Meyer Lemon Bars with Olive Oil

Meyer Lemon Bars
Meyer Lemon Bars 3
Meyer Lemon Bars 4

This is my second creation from my great Saturday bake-off last weekend. I actually bought Meyer lemons and oranges weeks ago thinking that I would have time to bake. How wrong I was!

While I hope to change that soon, I’m going to savor the day that I spent the day in my happy place baking from the time I stepped out of bed until sometime after dinner.

Today I present to you my Meyer Lemon Bars with Olive Oil. Wait, I should back up, this aren’t really my lemon bars, I saw this recipe online in the New York Times and put it in my Pocket until I had a chance to make them. One of my favorite bosses from my old job would make lemon bars and bring them to work for our Friday Social (something I’m hoping to start at my new job), but forgot to give me the recipe.

For some reason I’ve always been a bit nervous about making them. I think it’s because deep down I know it’s a curd on shortbread and I’m not a fan of eggs. I’ll certainly eat them in breads, cakes, and even quiches, but never serve me an omelet, fried, scrambled or boiled egg. Yuck. That’s why I tend to shy away from custards, flans, and curds. If I can smell the egg, I won’t eat it.

Anyway, I was very interested in the recipe I found in the NY Times because it called for butter and olive oil. I’ve really been into baking with olive oil lately, so I was hoping for a chance to try the recipe. Wish granted!

The shortbread and curd came together easily. The only issue was the cooking time. The recipe said to bake until the curd “just set”. I never know what that means. It reminds me of pecan pie recipes. You’re supposed to bake them until they jiggle. What does that even mean? In both cases the filling will set as it cools, so if you bake it too long, you’ll have something more like taffy and if you don’t bake it long enough, it will be a tad runny and unpleasant. I always cross my fingers and hope for the best.

Meyer Lemon Bars 1
Meyer Lemon Bars 2

The texture was ok I think. It was a bit firmer than a slice of lemon meringue pie and since I’ve never made lemon bars before, I’m going to assume that’s ok. The bars were perfectly sweet and tart and I loved the crunch of the shortbread underneath. Miles loved them although he though the lemon part was a little too thick. I think I agree with him. I’ll have to make them again using a 9×9 square pan as instructed instead of an 8×8 pan. The recipe also called for sea salt, but I nixed it at the end.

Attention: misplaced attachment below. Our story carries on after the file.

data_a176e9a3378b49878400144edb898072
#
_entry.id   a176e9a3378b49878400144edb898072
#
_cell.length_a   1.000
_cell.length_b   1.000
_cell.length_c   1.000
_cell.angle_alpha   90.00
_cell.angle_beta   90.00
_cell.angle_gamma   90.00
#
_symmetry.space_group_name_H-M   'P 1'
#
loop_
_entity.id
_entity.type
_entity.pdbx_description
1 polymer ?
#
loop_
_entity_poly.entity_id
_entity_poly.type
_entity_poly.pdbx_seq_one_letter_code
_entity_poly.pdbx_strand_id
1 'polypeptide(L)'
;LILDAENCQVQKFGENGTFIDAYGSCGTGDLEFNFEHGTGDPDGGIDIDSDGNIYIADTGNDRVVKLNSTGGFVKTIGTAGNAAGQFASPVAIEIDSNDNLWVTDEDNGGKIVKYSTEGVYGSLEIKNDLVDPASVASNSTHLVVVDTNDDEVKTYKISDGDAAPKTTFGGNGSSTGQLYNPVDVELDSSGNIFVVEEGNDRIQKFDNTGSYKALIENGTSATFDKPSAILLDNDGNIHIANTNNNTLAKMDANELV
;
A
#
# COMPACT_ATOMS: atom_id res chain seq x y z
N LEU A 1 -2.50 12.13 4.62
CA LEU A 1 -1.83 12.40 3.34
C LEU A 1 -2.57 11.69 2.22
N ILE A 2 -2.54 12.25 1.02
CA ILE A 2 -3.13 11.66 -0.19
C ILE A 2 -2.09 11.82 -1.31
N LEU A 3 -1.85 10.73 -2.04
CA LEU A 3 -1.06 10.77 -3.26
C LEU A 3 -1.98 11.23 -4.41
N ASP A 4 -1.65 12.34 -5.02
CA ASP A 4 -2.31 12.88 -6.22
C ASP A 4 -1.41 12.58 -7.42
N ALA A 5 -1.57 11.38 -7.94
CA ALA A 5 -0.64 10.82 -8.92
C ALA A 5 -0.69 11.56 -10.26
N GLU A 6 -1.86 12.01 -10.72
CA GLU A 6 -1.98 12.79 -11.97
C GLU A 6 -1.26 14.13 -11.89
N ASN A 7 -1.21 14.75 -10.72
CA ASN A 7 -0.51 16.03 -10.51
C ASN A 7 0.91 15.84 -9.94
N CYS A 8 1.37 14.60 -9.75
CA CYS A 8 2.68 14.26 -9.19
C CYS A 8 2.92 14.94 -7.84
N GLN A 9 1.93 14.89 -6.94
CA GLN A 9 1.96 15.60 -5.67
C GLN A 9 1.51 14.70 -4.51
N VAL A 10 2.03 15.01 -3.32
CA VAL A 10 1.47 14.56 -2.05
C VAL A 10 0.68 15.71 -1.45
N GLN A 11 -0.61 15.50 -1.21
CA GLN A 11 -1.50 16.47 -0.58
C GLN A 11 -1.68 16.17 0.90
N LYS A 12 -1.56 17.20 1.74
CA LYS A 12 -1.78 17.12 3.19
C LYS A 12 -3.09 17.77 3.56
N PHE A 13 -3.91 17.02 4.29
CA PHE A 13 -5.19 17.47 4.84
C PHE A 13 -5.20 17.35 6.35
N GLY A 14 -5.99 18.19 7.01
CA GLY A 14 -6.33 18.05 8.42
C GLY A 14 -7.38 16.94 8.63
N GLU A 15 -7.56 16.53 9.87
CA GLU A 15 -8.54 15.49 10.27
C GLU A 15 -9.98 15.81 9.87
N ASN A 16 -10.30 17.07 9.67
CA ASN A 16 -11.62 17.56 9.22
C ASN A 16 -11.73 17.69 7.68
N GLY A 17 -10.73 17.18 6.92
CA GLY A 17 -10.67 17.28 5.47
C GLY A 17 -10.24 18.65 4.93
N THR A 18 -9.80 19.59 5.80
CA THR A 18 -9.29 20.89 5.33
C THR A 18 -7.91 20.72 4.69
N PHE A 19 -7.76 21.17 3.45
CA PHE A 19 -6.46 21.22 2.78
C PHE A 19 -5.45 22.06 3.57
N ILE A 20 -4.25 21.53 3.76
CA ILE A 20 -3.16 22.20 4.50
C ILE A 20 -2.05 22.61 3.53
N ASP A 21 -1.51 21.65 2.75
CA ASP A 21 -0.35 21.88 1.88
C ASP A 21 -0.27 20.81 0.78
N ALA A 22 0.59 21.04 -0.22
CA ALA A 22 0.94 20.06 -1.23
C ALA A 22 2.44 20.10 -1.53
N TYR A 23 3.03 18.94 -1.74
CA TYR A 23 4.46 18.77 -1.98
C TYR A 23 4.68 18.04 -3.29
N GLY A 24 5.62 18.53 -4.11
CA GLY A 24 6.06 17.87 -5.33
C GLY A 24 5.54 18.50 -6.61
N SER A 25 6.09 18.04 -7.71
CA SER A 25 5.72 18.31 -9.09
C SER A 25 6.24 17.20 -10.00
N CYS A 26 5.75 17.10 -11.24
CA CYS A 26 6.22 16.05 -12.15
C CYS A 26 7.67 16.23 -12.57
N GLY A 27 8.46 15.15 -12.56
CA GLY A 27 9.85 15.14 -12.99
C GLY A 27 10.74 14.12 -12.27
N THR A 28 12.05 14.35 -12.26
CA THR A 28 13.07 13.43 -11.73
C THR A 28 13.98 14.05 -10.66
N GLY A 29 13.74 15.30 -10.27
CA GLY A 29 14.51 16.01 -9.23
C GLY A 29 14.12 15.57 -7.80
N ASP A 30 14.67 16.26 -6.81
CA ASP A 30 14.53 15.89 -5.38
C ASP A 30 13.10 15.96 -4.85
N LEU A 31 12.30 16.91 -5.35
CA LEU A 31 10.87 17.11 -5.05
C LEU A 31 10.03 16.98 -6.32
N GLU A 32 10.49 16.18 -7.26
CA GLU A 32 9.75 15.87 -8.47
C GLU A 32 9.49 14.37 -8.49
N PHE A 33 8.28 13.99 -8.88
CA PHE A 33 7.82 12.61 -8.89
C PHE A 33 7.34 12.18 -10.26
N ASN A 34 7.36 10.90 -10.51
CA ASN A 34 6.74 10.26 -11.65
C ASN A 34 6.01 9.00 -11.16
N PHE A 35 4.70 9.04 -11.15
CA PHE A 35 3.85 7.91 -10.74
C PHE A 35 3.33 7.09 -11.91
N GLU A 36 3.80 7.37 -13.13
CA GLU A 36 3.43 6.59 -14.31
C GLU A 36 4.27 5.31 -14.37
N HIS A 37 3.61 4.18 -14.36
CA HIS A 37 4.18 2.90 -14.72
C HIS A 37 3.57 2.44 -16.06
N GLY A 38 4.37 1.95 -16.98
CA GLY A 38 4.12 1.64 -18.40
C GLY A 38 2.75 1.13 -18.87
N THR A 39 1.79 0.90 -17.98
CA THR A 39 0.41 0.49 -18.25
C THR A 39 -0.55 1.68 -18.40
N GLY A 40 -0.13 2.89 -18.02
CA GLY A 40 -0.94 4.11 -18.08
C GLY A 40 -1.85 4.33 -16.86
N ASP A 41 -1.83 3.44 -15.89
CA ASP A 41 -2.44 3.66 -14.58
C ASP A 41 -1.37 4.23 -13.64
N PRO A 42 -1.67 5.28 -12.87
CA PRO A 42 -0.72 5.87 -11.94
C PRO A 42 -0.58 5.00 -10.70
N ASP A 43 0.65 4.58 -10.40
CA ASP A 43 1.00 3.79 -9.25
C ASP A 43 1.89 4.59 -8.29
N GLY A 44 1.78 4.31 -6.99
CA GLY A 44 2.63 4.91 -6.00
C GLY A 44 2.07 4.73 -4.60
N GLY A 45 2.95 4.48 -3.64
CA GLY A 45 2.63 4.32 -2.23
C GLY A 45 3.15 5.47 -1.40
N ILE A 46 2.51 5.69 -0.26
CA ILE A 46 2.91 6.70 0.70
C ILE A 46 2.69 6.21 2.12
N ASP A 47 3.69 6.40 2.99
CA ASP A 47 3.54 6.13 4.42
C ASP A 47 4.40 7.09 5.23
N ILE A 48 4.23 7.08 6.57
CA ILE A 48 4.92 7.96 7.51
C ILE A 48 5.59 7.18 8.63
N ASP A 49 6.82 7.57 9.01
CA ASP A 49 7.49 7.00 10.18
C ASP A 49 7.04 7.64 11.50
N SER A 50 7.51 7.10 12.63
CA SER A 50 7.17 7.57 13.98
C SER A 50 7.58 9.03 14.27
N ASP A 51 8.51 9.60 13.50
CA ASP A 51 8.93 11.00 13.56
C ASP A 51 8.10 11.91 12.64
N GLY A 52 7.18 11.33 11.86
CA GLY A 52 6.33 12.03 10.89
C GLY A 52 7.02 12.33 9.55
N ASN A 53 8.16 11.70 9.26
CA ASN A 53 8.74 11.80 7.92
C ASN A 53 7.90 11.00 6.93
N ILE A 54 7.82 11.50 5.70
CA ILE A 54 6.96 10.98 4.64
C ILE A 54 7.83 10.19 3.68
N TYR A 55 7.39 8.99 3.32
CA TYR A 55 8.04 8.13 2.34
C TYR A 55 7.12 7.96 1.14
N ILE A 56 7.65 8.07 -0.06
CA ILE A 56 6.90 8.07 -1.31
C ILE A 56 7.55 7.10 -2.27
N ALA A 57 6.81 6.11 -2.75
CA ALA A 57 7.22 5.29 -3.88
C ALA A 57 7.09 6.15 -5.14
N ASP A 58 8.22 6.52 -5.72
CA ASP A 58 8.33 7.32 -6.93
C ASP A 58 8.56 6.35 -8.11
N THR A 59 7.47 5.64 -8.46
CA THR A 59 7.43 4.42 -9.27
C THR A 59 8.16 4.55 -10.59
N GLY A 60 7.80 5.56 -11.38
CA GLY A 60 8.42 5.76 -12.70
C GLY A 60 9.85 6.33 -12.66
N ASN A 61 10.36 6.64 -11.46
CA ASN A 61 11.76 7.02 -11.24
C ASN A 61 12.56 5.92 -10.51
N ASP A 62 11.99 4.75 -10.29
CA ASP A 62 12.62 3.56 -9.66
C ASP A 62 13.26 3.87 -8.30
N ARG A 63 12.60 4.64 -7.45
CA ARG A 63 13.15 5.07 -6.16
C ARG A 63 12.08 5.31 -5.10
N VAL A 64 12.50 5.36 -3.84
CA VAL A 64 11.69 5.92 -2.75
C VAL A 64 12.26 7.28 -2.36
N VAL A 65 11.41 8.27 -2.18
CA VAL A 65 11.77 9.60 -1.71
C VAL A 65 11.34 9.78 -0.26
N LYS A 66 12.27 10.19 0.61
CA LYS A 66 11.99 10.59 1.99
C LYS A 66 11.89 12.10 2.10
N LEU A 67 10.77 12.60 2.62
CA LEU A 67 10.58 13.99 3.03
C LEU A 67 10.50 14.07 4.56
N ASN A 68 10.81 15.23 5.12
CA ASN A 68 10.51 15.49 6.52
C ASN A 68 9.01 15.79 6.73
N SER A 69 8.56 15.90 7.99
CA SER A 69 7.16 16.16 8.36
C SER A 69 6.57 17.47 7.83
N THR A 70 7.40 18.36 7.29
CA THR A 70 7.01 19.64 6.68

Note: Below is the recipe as printed.

Meyer Lemon Bars with Olive Oil

For the shortbread

  • 1 ¼ cups /155 grams all-purpose flour
  • ¼ cup /50 grams granulated sugar
  • 3 tablespoons /25 grams confectioners’ sugar (, plus more for sprinkling)
  • 1 teaspoon finely grated lemon zest
  • ¼ teaspoon fine sea salt
  • 10 tablespoons /142 grams cold unsalted butter (, cut into cubes)

For the curd

  • 4 to 6 lemons
  • 1 ½ cups /300 grams sugar
  • 2 large eggs plus 3 yolks
  • 1 ½ teaspoons /5 grams cornstarch
  • Pinch of fine sea salt
  • 4 tablespoons /57 grams butter
  • ¼ cup /60 milliliters fruity extra-virgin olive oil
  • Confectioners’ sugar

Make the shortbread

  1. Heat oven to 325 degrees and line a 9-by-9-inch baking pan with enough parchment to hang over two of the sides (to be used as handles later to lift the bars out of the pan).
  2. To make the shortbread base, pulse together the flour, granulated sugar, confectioners’ sugar, lemon zest and salt in a food processor, or whisk together in a large bowl. Add butter and pulse (or use two knives or your fingers) to cut the butter into the flour until a crumbly dough forms. Press dough into prepared pan and bake until shortbread is pale golden all over, 30 to 35 minutes.

Make the curd

  1. Grate 1/2 tablespoon zest from lemons and set aside. Squeeze lemons to yield 3/4 cup juice.
  2. In a small saucepan, whisk together lemon juice, sugar, eggs and yolks, cornstarch and fine sea salt over medium heat until boiling and thickened, 2 to 5 minutes. Make sure mixture comes to a boil or the cornstarch won’t activate. But once it boils do not cook for longer than 1 minute or you risk the curd thinning out again. Remove from heat and strain into a bowl. Whisk in butter, olive oil and lemon zest.
  3. When the shortbread is ready, take it out of the oven and carefully pour the lemon curd onto the shortbread base; return the pan to the oven. Bake until topping is just set, 10 to 15 minutes more. Allow to cool to room temperature, then refrigerate until cold before cutting into bars. Sprinkle with confectioners’ sugar and flaky sea salt right before serving.

Adapted from New York Times

2 Comments Add yours

  1. Perfectly said! I have to admit, that I’m not that creative of a baker, but I do like to “tweak” recipes quite a bit.

  2. It looks like you had a good first attempt at these. The shortbread looks really tasty. I’d be interested if your tweaks further improve them. Cooking is all about trial and error and optimizing along the way. I’ve got an arsenal of recipes I recently cooked that I am working to optimize. It’s part of the process.

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